BC - I was fourteen. So that would have been 1959, and I was into rock and roll in a big way and I really wanted to play guitar. I hadn't really formed the conscious intention but I just had it as 'Oh that'd be so great to be able to do that'. And then while a house we were, my dad, was having built was, as things are generally and haven't changed, I mean in this respect. The contractor was late on the thing, so the house wasn't ready when school started, and the old . . . we'd moved out of the other place, and blah, blah. So we were staying at my grandmother's house for a couple of months waiting for the new house to be finished. And I discovered in the attic, in a closet in the attic, this old beat up Hawaiian guitar that . . . and it was like Oh, this is meant to be. There's a guitar that nobody cares about and I get to have it. Y'know. So I painted gold stars on the top, and y'know posed in the mirror with it, and tried to play rock and roll riffs without much success. And then . . but my parents could kind of see where this was going, and it's like Okay look, if you want to take guitar lessons, we'll . . or if you want to play the guitar we will support that, but you have to promise to take lessons and learn to do it properly. And you have to promise you won't grow sideburns and get a leather jacket. [all laugh] I thought that was a fairly light burden, so I said Yeah okay, let's do it. And, so that's where it went.

Bruce - Y'know Bruce - this is Bruce - If you have fifty years for the record label, but you have established fifty years with a fan base that are very, very loyal. I'm one of those people who goes back, liked your music from the start. You've done something that I think maybe only Norman Blake and a few other guitar players have done, and that is for that long be both consistent as a songwriter and consistent as a writer of instrumentals. How do you . . . how do you approach the fact that you've been able to keep, you've been able to change, do different things, but you've kept this solid fan base. I think I know why, but I'm wondering what you think.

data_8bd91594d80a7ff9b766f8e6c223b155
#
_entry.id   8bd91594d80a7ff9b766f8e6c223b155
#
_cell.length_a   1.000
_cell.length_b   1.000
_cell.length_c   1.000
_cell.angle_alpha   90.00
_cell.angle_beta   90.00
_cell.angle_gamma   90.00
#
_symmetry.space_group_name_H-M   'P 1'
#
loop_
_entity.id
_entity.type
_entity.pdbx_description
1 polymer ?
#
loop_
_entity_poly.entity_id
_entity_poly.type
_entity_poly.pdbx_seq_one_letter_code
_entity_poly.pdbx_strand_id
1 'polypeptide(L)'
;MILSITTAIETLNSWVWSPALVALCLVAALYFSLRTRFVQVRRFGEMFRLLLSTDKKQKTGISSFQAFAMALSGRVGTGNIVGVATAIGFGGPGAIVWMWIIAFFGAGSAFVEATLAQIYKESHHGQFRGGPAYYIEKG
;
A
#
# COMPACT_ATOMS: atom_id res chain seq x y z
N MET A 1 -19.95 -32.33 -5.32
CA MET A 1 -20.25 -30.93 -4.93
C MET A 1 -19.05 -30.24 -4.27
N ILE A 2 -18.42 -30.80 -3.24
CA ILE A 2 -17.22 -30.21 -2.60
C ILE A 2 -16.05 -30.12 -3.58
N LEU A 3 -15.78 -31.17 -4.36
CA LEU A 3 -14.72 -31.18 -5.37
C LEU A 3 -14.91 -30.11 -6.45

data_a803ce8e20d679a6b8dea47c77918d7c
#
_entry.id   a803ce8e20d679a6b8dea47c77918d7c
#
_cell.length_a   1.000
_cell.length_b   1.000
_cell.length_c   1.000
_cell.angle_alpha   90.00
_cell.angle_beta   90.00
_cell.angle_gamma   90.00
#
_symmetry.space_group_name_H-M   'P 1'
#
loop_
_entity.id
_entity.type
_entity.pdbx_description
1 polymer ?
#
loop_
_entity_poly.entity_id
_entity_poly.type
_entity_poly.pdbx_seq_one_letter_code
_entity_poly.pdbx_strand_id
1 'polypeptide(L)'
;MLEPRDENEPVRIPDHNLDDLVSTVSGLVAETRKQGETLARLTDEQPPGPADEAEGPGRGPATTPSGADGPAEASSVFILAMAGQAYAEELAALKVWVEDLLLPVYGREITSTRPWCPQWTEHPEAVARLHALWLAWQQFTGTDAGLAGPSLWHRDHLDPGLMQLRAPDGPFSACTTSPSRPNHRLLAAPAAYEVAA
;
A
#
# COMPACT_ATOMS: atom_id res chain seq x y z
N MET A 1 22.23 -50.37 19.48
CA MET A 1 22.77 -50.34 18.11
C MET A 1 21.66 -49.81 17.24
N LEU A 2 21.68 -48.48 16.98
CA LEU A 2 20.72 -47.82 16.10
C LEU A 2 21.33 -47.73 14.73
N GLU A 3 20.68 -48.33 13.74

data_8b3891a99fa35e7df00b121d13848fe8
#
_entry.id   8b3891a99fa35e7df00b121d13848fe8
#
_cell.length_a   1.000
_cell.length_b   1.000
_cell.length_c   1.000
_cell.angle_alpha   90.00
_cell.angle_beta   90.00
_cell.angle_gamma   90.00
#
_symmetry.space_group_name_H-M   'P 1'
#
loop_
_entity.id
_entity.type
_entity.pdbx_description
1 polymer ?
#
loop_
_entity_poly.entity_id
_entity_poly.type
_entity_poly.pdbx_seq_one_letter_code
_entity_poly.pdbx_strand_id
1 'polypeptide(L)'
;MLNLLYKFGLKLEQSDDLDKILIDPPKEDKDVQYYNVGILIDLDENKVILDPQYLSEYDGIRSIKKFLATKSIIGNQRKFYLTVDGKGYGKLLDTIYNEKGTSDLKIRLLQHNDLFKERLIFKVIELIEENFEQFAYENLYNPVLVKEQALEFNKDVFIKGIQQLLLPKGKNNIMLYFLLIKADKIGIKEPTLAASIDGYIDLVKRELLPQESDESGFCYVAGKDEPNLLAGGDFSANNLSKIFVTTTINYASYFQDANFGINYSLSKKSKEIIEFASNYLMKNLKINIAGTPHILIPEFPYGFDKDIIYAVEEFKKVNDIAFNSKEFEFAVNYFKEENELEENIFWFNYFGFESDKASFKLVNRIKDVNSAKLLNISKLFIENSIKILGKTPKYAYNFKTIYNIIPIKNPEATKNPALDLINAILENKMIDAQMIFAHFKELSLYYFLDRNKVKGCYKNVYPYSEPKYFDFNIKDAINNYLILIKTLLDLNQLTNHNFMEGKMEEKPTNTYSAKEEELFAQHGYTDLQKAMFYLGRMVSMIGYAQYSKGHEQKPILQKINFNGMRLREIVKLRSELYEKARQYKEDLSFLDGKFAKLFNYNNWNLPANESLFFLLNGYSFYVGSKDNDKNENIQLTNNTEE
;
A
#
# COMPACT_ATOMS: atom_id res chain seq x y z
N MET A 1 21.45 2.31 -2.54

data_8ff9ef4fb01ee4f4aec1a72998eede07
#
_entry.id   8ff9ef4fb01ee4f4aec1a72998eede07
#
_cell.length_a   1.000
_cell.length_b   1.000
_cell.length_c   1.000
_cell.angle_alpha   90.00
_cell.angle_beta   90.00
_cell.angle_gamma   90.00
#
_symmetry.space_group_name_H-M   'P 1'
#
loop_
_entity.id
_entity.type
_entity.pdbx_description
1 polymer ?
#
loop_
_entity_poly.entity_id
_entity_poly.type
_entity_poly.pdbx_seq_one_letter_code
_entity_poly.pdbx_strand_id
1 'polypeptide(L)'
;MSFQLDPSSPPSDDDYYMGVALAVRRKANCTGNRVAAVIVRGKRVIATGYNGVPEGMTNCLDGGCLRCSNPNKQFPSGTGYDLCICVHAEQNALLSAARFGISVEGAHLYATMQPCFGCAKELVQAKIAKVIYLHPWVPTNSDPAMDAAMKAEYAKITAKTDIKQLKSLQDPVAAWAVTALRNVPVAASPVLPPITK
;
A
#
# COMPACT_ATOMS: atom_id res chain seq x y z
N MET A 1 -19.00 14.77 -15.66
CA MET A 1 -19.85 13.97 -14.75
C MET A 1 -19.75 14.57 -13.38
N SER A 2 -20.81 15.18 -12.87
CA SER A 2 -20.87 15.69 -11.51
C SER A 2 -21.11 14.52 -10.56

BC - [laughs] I think, I think it's a blessing. I don't look at it too hard. But . . . and I'm very, I'm grateful for it and I'm very kind of proud of that element of my audience, that people have been willing to hang in for that long. And through a bunch of changes too! I've tried to be the best I can be in musical terms, in lyrical terms, over those years, but in the course of that there have been changes from, y'know . . . in, in terms of musical style, in terms of the kind of direction the lyrics have gone, or the kind of the content of songs have gone. And, and most of those people have stuck with me all that time. So it's . . . I'm . . . like I say, I'm very grateful for that. [indistinguishable under next comment]

Bruce - Well, very few people have virtuosity on the fingerboard, and that kind of a thoughtful, introspective way of making the lyrics fit the music and the playing. I learned from my friend Garnett Rogers, that you also are a very good marksman [BC laughs and makes an unintelligble comment in the background]. And I was wondering if those two things, in your mind, somehow work together. I, I . . .as a guitar player myself, I could start to see that when Garnett mentioned it the other day when we were chatting.